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Numbness, tingling, soreness and discomfort in the hand, fingers, forearm, and elbow are all signs that you may be using your mouse too much. In today’s world of technology (and the world post-covid), we rely heavily on the computer and mouse to complete our work and personal tasks. However, with this type of repetitive work, our soft tissue structures throughout the hands, wrists and arm may become pre-exposed to possible injuries.

Nevertheless, there are ways to reduce your chances of injury. By making small adjustments to your mouse settings and usage, you can be proactive in preventing soft tissue damages in your hands, wrists and surrounding structures.

Take a look at these tips to begin mousing in a healthier way.

Switch mouse hands. It may feel strange or uncomfortable at first, but your muscles and tendons will feel relieved. Switching hands regularly will allow your soft tissue structures to rest and recover from the repetitive work. When switching your mousing hand, change your primary clicking button to the opposite side. To do this, go into the Settings function on your computer, select Mouse, and under “Primary Button” you can select your preferred side.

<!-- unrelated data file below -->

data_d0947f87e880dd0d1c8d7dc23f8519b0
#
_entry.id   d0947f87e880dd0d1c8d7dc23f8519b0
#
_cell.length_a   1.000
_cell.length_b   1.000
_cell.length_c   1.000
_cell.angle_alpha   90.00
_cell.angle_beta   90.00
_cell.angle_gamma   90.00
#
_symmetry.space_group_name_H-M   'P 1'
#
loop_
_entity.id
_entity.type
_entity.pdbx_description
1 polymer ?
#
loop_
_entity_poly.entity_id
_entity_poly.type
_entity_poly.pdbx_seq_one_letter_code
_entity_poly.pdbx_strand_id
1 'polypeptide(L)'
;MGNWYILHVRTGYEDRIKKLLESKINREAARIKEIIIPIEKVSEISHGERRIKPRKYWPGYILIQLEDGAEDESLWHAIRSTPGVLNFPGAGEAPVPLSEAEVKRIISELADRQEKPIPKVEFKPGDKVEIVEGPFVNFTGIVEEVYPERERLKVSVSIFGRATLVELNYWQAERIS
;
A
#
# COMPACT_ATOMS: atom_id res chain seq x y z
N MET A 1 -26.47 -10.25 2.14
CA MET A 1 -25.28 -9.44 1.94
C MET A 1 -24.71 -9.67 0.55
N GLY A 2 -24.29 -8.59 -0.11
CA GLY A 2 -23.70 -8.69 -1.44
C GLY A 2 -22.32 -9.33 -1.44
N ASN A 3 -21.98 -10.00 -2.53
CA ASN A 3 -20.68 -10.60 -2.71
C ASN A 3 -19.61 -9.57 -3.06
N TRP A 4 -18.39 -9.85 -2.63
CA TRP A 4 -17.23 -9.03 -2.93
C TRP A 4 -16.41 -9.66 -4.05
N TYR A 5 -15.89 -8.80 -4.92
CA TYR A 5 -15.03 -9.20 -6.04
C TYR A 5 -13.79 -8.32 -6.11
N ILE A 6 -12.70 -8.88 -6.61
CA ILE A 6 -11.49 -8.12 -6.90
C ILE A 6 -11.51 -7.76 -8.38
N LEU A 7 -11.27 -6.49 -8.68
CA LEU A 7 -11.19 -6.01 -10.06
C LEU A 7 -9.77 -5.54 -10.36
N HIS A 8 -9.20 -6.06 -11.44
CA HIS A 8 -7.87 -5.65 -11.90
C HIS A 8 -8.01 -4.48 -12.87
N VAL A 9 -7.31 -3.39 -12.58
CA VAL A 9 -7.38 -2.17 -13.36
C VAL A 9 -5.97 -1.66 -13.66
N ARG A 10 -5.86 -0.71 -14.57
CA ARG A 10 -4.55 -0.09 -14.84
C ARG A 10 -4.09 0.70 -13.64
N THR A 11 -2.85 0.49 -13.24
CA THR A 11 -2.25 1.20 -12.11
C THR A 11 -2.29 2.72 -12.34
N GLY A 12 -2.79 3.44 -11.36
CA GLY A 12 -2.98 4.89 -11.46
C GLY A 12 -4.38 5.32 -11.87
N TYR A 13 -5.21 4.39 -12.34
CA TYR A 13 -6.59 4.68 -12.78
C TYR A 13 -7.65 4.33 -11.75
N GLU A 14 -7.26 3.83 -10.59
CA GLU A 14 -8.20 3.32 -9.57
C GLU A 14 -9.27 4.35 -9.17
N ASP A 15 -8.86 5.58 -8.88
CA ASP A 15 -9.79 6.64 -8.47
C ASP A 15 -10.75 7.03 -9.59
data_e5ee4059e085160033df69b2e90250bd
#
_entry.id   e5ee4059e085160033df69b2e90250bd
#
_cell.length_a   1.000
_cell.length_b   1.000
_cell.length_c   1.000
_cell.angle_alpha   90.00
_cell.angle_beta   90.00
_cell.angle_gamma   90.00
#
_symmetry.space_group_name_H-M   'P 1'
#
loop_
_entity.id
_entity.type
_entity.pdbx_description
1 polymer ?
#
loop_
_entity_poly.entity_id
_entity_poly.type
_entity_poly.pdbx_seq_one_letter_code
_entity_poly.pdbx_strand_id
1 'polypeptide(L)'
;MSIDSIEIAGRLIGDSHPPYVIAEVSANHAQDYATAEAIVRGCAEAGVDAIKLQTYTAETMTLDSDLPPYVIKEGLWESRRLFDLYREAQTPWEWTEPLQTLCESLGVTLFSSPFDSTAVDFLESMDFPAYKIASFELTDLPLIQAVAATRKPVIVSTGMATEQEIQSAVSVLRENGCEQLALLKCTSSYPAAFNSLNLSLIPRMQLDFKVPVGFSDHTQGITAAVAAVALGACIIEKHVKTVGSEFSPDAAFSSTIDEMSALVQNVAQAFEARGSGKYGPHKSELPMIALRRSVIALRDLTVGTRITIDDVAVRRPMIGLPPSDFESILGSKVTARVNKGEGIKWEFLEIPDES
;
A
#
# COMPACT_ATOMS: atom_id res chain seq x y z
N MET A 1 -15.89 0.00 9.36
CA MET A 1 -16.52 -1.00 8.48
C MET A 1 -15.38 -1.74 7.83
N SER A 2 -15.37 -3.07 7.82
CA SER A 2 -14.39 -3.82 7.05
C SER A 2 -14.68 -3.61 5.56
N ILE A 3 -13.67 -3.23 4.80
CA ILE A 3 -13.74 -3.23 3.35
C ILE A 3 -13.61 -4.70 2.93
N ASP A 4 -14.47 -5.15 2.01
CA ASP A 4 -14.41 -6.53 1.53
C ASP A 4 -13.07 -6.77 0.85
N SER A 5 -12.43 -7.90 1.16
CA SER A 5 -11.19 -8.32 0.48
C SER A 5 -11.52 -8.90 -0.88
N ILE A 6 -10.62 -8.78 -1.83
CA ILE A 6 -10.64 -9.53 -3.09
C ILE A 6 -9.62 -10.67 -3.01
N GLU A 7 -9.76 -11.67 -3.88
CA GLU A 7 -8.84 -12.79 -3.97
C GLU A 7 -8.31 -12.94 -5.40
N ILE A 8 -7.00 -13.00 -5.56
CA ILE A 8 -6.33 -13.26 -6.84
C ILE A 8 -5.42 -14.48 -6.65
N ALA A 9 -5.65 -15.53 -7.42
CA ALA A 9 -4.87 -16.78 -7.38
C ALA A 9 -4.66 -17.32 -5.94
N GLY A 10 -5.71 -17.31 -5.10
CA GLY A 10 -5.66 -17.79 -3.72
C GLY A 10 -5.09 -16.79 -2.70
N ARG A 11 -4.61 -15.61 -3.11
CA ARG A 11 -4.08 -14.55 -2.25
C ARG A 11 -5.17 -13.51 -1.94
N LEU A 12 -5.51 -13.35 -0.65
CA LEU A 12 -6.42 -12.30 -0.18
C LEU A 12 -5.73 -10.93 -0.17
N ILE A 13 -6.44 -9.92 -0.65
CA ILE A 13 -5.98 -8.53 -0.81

Adjust cursor speed to match your primary tasks. For high detailed work such as image editing or drawing, you might benefit from a slower cursor speed for better control and accuracy. If your work doesn’t involve fine movement or high detail, you would likely benefit from increasing the cursor speed. This will reduce the duration of physically moving the mouse during your navigation. Not only will this decrease your time moving the mouse, but it will enhance your productivity. To do this, go into the settings function on the computer, select Mouse; under “Cursor Speed”, you can select your preferred speed.  

Utilize the side buttons. The side buttons of a mouse can be programmed to perform multiple tasks. By default, they are set to navigate forward and back onto a web page. Utilizing this feature, will reduce the repetitive scrolling and clicking of the hands and fingers. The bottom button allows you to go back a web page and the top button allows you to go forward.  

By incorporating these tips into your mousing tasks, you’re taking a proactive approach to saving your hands and wrists from pain and injury, so that you can keep working comfortably.